Rotation favors the formation of multiple L-selectin bonds.

Leukocytes have a better chance of sticking to neighboring cells with the right ligands if they rotate on their way by, based on results from Dwir et al. (page 649).Flowing leukocytes are captured via L-selectin interactions with carbohydrate ligands on vessel walls and subsets of other leukocytes. L-selectin is an unusual adhesive molecule—shear stress improves its adherance to ligands, whereas most adhesive bonds are destabilized by shear forces. Previous experiments have shown that L-selectin tethers are not formed below a critical shear threshold. But using new high temporal resolution videomicroscopy, Dwir et al. show that very short-lived bonds, too transient to detect previously, are indeed formed below this threshold.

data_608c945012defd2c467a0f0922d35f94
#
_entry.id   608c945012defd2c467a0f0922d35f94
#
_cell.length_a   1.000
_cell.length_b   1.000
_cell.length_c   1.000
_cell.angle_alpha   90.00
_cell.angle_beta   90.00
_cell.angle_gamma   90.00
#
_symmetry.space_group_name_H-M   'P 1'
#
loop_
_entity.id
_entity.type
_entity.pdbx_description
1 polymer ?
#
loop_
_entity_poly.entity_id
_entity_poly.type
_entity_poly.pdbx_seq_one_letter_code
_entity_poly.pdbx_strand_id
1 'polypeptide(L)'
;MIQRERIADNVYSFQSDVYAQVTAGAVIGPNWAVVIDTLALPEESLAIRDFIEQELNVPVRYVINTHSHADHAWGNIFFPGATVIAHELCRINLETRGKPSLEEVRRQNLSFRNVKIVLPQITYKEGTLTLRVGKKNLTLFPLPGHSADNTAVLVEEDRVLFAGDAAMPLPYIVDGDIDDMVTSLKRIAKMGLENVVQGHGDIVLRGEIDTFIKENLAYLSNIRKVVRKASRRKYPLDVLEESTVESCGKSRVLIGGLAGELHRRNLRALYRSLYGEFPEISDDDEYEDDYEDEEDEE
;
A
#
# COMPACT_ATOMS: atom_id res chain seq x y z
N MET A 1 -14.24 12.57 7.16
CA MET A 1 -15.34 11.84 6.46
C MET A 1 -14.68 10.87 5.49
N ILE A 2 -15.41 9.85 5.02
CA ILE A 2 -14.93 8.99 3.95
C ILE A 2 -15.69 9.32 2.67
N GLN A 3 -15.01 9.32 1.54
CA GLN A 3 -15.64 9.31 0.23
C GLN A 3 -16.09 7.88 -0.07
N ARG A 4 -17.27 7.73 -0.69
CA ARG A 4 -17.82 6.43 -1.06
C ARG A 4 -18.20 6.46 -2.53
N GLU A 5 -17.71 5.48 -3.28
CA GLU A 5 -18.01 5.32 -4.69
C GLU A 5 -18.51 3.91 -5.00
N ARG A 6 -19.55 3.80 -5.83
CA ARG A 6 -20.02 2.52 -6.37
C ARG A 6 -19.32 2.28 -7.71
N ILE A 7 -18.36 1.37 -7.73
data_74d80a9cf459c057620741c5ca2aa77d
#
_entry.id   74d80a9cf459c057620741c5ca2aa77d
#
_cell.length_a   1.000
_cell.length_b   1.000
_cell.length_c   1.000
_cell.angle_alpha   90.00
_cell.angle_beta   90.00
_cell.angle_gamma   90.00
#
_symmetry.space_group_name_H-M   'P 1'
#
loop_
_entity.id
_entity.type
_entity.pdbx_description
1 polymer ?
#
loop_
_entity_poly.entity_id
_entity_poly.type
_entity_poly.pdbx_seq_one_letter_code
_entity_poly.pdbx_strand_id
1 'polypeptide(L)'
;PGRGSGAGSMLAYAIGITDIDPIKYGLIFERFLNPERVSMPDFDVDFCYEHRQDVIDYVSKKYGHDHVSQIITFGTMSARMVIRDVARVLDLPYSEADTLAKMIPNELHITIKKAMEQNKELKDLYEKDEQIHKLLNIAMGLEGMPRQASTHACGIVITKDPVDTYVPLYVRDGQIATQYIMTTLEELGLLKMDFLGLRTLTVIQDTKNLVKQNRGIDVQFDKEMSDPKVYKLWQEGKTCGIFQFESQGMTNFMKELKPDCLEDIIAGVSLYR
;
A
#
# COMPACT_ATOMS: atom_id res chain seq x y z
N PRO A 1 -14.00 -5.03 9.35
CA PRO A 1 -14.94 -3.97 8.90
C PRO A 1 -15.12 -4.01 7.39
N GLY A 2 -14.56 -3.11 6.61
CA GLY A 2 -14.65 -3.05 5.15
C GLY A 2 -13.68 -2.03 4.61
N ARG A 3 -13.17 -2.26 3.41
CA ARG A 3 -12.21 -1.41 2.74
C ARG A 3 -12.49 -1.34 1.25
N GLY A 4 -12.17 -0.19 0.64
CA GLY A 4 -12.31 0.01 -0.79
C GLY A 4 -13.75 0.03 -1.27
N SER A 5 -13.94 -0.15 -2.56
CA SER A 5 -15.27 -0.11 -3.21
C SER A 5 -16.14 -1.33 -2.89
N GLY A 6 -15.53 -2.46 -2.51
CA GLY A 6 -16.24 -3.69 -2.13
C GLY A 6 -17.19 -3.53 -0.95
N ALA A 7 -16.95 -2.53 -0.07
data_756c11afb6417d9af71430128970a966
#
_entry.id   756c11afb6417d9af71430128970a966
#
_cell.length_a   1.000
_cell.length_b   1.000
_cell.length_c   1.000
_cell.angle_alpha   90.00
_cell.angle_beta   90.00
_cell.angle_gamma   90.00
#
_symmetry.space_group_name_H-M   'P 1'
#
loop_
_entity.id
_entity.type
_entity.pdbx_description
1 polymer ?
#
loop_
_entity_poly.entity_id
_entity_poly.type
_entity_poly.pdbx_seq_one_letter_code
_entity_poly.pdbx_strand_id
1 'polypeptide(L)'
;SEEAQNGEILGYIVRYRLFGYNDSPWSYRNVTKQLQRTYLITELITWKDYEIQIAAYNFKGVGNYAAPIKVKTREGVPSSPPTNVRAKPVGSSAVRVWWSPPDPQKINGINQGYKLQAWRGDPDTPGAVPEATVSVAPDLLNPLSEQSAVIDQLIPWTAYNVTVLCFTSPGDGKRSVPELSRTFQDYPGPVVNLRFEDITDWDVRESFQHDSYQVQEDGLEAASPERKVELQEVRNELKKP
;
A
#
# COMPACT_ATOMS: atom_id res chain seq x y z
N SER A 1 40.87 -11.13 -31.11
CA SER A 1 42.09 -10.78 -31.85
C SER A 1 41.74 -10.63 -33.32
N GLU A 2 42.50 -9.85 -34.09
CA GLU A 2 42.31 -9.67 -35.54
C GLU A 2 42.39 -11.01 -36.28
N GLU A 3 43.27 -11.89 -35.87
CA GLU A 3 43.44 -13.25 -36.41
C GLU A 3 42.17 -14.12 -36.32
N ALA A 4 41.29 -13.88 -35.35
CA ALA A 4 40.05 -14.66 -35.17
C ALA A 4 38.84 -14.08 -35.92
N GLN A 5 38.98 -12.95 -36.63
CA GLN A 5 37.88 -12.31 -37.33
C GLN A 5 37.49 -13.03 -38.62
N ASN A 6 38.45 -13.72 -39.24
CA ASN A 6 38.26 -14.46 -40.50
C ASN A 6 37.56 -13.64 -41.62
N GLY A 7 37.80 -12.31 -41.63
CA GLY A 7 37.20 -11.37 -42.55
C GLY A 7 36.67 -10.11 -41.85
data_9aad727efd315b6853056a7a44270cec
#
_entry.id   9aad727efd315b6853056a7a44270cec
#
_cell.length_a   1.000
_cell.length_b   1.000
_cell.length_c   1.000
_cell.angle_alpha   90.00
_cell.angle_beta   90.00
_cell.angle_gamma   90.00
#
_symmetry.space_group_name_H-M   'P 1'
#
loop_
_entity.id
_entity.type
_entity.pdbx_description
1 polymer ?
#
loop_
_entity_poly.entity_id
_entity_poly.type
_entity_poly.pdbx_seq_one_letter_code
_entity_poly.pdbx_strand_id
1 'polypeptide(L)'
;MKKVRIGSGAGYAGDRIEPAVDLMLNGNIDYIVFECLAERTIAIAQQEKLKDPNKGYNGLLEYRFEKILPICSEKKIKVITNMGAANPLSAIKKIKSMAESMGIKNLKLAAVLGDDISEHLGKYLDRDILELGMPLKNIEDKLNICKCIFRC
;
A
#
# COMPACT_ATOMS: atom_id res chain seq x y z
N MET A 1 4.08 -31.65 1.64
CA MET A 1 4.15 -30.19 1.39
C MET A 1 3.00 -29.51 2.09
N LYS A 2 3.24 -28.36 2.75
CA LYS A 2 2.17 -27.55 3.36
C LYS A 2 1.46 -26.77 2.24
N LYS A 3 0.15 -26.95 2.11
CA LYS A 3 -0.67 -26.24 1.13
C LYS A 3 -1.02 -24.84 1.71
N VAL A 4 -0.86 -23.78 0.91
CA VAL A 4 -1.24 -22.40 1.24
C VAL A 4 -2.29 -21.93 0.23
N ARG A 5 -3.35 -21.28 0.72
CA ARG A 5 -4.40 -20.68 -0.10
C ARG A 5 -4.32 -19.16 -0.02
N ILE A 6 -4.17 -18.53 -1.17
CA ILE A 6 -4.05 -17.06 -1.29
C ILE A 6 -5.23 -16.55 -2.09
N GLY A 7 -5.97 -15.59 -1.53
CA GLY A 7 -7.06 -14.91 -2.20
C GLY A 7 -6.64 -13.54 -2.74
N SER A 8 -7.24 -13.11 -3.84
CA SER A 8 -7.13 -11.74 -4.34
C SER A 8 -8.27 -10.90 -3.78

Above the shear threshold, leukocyte tethers were stabilized more than 10-fold. Stabilization was not induced when higher viscosity was used to raise the shear force without raising the flow rate. Shear may stabilize adhesive tethers because initially bound cells can rotate past the substrate fast enough to form additional L-selectin bonds before the first bond is broken. So, although individual bonds may be destabilized by higher shear force, the benefits obtained by multiple bonds are much larger. ▪